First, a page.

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International Graduate Students’ Challenges: A Survey Based Study

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Conference

2009 Annual Conference & Exposition

Location

Austin, Texas

Publication Date

June 14, 2009

Start Date

June 14, 2009

End Date

June 17, 2009

ISSN

2153-5965

Conference Session

Graduate Student Experiences

Tagged Division

Graduate Studies

Page Count

10

Page Numbers

14.788.1 - 14.788.10

Permanent URL

https://peer.asee.org/5609

Download Count

71

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Paper Authors

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Soumya Srivastava Mississippi State University

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Soumya K. Srivastava is a PhD student in Chemical Engineering at Mississippi State University since August 2007. She received her M.S from Illinois Institute of Technology, Chicago and B.S from R.V. College of Engineering, Bangalore, India. She has worked as an intern research engineer at Bayer Biologicals, co-op chemist at American Air Liquide, Chicago during her MS degree. Before joining MSU she was at Warren Analytical, Greeley, CO for 1.5 years as a Research Associate Chemist. Her research involves building lab-on-a-chip device for medical diagnostic applications. She recently won an award for maximum number of publications in a year from chemical engineering department at MSU. She is associated with Medical Micro Device Engineering Laboratory (M.D.-ERL) at MSU working under Dr. Adrienne Minerick. Soumya is been an active member of AIChE, AES, ASEE, SWE and Sigma-Xi.

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Adrienne Minerick Mississippi State University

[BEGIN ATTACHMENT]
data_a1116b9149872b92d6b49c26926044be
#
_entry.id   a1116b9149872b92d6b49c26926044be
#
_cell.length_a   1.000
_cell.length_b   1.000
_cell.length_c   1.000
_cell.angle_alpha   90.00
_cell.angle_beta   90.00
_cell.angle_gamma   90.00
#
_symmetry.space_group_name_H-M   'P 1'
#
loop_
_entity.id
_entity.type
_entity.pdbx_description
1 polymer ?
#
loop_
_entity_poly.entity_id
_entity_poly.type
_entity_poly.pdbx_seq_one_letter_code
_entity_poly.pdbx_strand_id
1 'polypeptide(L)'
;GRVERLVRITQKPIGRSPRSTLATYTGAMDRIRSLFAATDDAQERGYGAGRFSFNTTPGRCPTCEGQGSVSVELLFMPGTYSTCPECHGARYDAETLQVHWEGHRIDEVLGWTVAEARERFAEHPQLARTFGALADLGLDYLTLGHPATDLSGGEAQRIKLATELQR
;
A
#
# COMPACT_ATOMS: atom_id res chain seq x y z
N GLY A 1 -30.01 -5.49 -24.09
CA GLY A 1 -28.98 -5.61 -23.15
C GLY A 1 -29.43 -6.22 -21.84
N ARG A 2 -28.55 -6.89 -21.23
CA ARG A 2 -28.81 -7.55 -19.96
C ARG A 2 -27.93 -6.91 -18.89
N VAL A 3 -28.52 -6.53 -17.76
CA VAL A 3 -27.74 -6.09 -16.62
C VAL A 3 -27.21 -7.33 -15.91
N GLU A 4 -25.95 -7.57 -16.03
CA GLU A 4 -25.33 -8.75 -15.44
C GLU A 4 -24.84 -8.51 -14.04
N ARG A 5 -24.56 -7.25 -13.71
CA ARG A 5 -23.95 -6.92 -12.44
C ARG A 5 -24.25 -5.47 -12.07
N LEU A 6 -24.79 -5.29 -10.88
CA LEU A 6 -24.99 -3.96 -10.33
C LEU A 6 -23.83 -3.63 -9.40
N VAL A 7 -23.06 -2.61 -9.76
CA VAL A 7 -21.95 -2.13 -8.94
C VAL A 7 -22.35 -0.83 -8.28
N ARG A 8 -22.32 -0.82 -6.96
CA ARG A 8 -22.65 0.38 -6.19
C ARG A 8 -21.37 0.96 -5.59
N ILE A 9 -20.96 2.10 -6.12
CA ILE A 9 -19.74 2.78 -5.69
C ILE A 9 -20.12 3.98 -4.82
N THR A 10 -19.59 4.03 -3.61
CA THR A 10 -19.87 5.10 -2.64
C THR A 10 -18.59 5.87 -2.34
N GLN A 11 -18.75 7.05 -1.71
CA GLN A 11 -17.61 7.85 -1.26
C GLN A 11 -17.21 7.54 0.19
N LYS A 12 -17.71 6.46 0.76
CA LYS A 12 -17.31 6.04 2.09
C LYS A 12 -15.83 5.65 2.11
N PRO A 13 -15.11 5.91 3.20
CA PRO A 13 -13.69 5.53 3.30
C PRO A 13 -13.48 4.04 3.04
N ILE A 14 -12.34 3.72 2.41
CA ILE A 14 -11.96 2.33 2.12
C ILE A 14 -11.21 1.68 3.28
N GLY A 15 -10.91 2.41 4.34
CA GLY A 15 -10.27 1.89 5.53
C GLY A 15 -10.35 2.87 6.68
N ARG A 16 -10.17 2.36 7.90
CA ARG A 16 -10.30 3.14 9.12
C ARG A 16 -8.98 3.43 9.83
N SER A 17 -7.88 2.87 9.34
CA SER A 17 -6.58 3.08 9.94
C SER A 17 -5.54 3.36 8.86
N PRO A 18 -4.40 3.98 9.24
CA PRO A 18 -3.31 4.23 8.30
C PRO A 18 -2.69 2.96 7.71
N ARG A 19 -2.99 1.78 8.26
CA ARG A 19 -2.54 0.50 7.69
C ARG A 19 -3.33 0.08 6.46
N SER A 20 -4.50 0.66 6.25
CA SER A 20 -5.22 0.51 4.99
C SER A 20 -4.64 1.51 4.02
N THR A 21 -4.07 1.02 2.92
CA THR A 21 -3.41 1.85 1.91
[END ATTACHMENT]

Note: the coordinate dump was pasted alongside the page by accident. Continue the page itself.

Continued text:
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Adrienne Minerick is an Assistant Professor of Chemical Engineering at Mississippi State University. She received her PhD and M.S. from the University of Notre Dame and B.S. from Michigan Technological University. Since joining MSU, Dr. Minerick has taught the graduate Chemical Engineering Math, Process Controls, Introduction to Chemical Engineering Freshman Seminar, Heat Transfer, and Analytical Microdevice Technology courses. In addition, she is an NSF CAREER Awardee, has served as co-PI on an NSF REU site, PI on grants from NSF and DOE, and is the faculty advisor for MSU’s chapter of the National Organization for the Professional Advancement of Black Chemists and Chemical Engineers (NOBCChE). Her research is in medical microdevice diagnostics & dielectrophoresis.

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Anurag Srivastava Mississippi State University

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Noel Schulz Mississippi State University

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Noel N. Schulz received her B.S.E.E. and M.S.E.E. degrees from Virginia Polytechnic Institute and State University in 1988 and 1990, respectively. She received her Ph.D. in EE from the University of Minnesota in 1995. From July 2001 through August 2009 she was on the faculty of the ECE department at Mississippi State University and her last position was the TVA Professor of Power Systems Engineering. Starting in August, 2009 she will be the Paslay Professor in the ECE Department at Kansas State University. Noel serves on the ASEE Board of Directors as the PIC IV Chair from 2008-2010. She has also been active in the IEEE Power & Energy Society and served as Secretary for 2004-2007 and Treasurer for 2008-2009.

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Abstract
NOTE: The first page of text has been automatically extracted and included below in lieu of an abstract

International Graduate Students’ Challenges: A Survey-based Study

Abstract